Prophet and laws
David Hines
December 27, 2005

People often speak of profit as though it were an evil. But what is profit? It's a person saying that his/her labor or contribution of resources is valuable, . . .

Tempus pugit
David Hines
November 26, 2005

Pugilism is out of style these days. No longer is boxing the Friday night network staple my father enjoyed. There is zero tolerance for the school bully.  . . .

Promises, promises
David Hines
October 26, 2005

"Vote for me," he said. "I'll create jobs." He kept his promise. She estimates that Room 132 is on the site of her former kitchen. As she leaves work in . . .

Kings and not-kings
David Hines
September 29, 2005

To most people, "emperor" implies more arbitrary power than does "king." It was not always so. Rome's kingship ended when the son of King Tarquinius . . .

David Hines
August 27, 2005

According to legend, Romulus set the pomerium, i.e., the sacred boundary of the city, and the course of its defensive walls. Disgruntled at having lost the . . .

Reinventing ourselves
David Hines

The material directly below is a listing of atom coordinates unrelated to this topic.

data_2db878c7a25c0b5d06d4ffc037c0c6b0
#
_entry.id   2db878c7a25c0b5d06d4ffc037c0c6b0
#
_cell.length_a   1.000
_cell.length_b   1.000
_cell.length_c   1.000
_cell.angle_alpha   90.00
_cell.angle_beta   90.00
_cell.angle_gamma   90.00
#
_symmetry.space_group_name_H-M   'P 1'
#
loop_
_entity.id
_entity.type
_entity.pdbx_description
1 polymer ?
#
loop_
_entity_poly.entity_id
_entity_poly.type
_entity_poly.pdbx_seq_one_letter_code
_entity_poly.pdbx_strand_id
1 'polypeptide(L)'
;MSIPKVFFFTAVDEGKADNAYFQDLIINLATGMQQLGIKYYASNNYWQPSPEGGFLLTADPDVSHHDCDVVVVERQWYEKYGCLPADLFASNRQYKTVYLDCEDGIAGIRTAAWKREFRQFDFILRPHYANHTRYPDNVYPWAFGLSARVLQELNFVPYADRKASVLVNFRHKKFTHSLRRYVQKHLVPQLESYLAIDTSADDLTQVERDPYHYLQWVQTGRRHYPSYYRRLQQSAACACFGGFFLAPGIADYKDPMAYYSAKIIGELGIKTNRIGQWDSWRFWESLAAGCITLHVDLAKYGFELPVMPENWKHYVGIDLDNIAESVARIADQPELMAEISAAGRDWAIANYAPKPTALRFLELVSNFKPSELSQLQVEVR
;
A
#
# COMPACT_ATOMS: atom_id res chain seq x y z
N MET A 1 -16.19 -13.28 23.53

July 27, 2005

It is a core belief in some political circles that centralized control is the impetus behind innovation, that if government doesn't fund and direct, it won't be . . .

Dirty fingernails
David Hines
June 25, 2005

When I was young, my mom had to sweep the porch every day. Soot from steel production settled every night. She no longer has that chore. The foundry is long . . .

Voter chow
David Hines
May 25, 2005

I keep hearing in ads that certain brands of pet food taste better. Better than what is not specified. I wonder whether the copywriter tasted the products to . . .

To everything there is a season
David Hines
April 28, 2005

The new growth of spring is happening around us. It brings to mind traditions of the quickening. In old England, it was common to burn off the furze in . . .

Serfing the Internet
David Hines
March 28, 2005

Much is made of the benefits of civilization. Certainly, there have been many advances. We live in a privileged age and place. Our markets are filled with . . .